1″ unglazed porcelain ceramic tile in retro colors — a newly discovered source

Where to get unglazed porcelain ceramic tile — to use as a solid or to combine in a multi-color mosaic design — in a retro bathroom? Here’s a new source: Studio Tile & Stone of Melbourne, Florida, carries “Cinca” mosaic tile, made in Portugal for decades and available in 24 colors, including a number that could suit a vintage bathroom quite nicely.


The owner of Studio Tile is Lisa Bogo. A regular reader of the blog, she reached out to me because she recognizes the retro-worthiness of these tiles. On the sample card it says these ‘unglazed vitrified porcelain mosaics’ are:

  • Great for historic restoration, re-interpreting classic mosaics and fresh modern interior design; it has color-through performance, frost resistance and natural slip resistance. Perfect for floor and wall, indoors & outdoors, spa & pool, in public or residential settings.
  • Ideal for curved surfaces, it’s produced in 12″x12″ sheets mounted on fiberglass mesh.
  • Lisa added via email: “The mosaics edges are straight & flat — like historic porcelain ceramic tile — not beveled like Dal & American Olean…. These mosaics are manufactured in Portugal. It’s an ongoing line of tiles produced in Portugal, although this factory has been producing 1 x 1 porcelain mosaics since 1964.”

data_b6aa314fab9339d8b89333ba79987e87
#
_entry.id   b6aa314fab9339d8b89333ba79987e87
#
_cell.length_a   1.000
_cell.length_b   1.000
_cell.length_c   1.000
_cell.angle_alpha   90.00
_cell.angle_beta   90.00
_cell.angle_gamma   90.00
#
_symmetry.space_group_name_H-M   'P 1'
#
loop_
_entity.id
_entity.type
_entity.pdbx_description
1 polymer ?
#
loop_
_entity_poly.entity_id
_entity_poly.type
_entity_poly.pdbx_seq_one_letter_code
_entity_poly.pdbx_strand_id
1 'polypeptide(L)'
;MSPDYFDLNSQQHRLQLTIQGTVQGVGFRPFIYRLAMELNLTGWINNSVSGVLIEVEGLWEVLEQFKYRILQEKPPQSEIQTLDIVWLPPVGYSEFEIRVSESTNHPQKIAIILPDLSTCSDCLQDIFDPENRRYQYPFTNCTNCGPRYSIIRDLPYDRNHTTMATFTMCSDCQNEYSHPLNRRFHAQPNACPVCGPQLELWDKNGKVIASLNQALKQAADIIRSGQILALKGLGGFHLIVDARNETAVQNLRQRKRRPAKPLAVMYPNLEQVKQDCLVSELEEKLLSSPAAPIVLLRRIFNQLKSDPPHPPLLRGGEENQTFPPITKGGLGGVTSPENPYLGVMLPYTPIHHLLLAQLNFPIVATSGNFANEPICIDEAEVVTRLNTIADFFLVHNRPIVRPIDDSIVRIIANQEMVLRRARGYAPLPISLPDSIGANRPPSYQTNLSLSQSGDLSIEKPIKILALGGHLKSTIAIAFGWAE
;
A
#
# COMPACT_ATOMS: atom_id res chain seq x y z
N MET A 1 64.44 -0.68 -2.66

Lisa said the tile wells for $4 to $8 per s.f., depending on the color, with the more muted colors less, the brighter colors more. I presume there would also be shipping. 

There are no bullnose or other trim pieces, so that could limit how you use the tiles unless you wanted to turn to a modern trim solution from a company such as Schluter. In the photo above, You can see that the bathroom was designed so that no trim pieces were needed. Notice the curved edge stepping up the the shower 🙂

For more information including samples and how to buy this product, contact:

  • Lisa Bogo or Betsy Bianchi or Studio Tile & Stone, phone (321) 242-5780, email: info@studiotileandstone.com
  • Website:  Studio Tile & Stone

Want more tile ideas?:

CategoriesBathroom Tile
  1. LJ says:

    i am remodeling a spanish bungalow that had a mid century addition on it so i decided to go with the daltile 1×1 on 12×24″ sheets in the bathroom. the nice thing about daltiles sheets is that they are more rigidly attached (said my contractor). it is not on a mesh sheet which tend to be more difficult to install and rather attached by single globs that snap off easily.